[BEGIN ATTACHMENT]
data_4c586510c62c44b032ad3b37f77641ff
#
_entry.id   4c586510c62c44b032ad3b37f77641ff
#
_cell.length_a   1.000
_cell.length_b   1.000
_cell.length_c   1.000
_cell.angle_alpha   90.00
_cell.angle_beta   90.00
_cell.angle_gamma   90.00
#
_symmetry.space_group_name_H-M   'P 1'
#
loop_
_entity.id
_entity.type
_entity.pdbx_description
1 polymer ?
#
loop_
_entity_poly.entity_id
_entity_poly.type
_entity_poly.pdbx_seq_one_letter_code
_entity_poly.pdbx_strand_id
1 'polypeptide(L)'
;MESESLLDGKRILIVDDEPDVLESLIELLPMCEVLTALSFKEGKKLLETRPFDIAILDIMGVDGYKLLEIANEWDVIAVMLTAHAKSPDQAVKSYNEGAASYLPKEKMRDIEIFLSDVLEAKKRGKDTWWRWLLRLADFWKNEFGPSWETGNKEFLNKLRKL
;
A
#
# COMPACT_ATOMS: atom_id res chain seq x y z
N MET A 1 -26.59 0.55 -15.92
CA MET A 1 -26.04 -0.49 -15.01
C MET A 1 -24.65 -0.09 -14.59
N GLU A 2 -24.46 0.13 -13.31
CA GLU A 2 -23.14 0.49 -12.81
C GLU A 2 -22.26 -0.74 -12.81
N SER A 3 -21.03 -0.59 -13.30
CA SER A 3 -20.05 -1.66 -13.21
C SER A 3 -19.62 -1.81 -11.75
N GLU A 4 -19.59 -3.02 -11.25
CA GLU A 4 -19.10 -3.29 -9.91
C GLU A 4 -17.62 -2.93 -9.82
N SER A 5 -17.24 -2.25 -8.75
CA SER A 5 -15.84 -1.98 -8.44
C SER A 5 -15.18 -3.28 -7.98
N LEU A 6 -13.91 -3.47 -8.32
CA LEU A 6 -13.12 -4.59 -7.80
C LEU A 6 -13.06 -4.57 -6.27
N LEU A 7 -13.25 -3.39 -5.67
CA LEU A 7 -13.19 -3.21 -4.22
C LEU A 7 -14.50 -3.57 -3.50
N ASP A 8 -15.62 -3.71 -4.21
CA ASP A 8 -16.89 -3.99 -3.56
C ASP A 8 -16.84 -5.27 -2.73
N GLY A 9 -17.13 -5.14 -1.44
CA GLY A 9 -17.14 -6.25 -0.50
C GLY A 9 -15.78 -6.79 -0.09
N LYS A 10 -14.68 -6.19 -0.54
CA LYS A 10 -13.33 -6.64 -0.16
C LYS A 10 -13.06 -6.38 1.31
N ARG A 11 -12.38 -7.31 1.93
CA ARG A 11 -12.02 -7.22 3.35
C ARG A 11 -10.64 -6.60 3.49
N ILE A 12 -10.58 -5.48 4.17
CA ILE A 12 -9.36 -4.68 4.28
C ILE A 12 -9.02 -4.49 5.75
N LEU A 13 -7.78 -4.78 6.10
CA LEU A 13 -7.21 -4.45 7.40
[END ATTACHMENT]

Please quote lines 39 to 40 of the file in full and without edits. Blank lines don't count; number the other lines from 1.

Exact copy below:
C SER A 3 -19.62 -1.81 -11.75
N GLU A 4 -19.59 -3.02 -11.25